There are other things we need to work on. Focus is one of those things. After the quarterback takes the snap, they will sometimes hand the ball off. If the running back doesn’t have their attention stolen by something else happening on the field (an airplane, someone who looked like a classmate, a fly), that’s a small victory.

We also need to remind the children that there are more receivers than balls. This will come up when someone doesn’t get the ball thrown to them. They were wide open. The defender couldn’t catch them. Why didn’t the quarterback see them and throw to them. Their upset but a little encouragement in the huddle while they demand a trade or a new quarterback usually calms them down and allows them to refocus on the task at hand.

It’s been an interesting season, so far and we’ve won more games than we’ve lost. That’s always good. We stretch before practices and games so kids don’t pull a muscle or sprain anything. Other teams are running sprints and doing pushups. We don’t get into that. It may change if we see Bill Belichick scouting our team for any future players but that doesn’t seem likely.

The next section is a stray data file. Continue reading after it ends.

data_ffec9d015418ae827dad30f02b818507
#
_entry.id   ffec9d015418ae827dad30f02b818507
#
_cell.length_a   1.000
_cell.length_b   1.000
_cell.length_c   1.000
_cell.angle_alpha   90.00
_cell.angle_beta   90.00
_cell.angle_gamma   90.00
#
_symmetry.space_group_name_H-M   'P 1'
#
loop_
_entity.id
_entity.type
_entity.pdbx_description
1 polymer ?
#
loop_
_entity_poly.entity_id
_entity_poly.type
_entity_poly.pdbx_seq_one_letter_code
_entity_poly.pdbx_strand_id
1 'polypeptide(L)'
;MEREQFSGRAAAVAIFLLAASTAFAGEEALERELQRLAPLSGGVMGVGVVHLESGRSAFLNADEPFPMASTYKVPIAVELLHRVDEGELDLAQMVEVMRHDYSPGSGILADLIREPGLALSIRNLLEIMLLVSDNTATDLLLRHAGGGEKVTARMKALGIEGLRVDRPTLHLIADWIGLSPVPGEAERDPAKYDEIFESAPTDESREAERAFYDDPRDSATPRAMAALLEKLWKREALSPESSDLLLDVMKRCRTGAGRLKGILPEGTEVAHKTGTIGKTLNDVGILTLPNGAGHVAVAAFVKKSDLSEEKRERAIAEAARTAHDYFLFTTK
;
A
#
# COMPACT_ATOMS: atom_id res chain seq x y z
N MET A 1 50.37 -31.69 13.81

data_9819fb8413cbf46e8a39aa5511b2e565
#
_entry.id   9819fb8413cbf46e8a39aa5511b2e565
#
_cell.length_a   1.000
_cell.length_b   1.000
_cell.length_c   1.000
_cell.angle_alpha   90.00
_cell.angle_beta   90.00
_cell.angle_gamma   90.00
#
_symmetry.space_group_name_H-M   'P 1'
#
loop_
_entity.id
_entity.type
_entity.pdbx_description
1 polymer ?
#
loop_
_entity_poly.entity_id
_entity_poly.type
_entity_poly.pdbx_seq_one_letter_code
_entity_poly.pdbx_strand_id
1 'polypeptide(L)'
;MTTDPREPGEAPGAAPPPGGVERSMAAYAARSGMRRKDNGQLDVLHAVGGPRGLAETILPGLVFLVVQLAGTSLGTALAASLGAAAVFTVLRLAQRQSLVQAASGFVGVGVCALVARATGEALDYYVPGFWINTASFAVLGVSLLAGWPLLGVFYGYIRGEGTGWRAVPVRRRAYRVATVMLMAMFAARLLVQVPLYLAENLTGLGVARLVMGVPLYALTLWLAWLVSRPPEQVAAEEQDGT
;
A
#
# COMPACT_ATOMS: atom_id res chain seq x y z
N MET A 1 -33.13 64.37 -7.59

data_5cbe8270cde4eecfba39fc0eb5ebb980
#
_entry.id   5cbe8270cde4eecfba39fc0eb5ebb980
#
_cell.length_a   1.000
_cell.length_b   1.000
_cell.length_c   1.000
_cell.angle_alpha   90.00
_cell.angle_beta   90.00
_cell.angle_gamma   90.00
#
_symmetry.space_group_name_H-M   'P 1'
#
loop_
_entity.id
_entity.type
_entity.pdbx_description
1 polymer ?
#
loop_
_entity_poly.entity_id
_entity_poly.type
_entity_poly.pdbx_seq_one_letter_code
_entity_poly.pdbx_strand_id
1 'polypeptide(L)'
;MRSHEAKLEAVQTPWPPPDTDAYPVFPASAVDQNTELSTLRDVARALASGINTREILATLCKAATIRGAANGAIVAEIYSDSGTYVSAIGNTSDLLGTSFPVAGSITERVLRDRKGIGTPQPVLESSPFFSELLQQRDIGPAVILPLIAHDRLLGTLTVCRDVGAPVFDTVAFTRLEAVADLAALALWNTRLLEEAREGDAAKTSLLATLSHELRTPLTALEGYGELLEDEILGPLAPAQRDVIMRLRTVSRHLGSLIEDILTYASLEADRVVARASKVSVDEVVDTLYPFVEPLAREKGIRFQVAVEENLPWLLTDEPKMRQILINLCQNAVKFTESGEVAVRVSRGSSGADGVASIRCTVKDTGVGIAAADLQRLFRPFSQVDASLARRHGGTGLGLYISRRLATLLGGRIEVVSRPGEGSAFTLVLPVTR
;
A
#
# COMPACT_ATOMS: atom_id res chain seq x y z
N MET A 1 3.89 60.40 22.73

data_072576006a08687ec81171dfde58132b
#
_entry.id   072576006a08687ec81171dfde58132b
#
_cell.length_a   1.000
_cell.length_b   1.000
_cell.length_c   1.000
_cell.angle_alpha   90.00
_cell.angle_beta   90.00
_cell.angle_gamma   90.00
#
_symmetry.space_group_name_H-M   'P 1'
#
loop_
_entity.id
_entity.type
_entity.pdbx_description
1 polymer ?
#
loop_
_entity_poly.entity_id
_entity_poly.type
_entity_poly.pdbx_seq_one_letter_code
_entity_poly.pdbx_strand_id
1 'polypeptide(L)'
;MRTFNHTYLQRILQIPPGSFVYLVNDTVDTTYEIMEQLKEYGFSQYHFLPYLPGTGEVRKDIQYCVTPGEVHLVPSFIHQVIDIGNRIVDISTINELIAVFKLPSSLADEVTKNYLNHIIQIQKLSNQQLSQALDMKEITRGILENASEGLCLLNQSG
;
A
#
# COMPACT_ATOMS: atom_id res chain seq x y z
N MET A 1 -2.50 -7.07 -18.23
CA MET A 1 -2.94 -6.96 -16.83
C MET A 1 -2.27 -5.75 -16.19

Practicing Patience

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When you’re coaching sports, you try to teach the kids a thing or two that they will be able to take with them. You hope it will help them in life, not just with their play. Sometimes I learn something from the kids. Sometimes you’re just glad practice ended without breaking a bone or losing an eye.

I need to remind the children that this is flag football. There is no tackling. I will say this to the defense who want to re-enact a scene from a Marvel Universe movie. I will also say this to a receiver who is swearing up and down that the pass was meant for them instead of the person who was standing in the path of said pass. Some people will want the ball and are willing to knock down anybody and everybody to get the ball, even if the person being knocked down is the actual intended receiver.

Sometimes we will spend some time running a play. Most of the time we are breaking up a pig-pile that occurred at the end of the play, not that their tackling the actual ball carrier. They just like to jump on someone and try to wrestle. There are some Kung Fu moves involved. Always a great thing when kids are wearing cleats. What could possibly go wrong?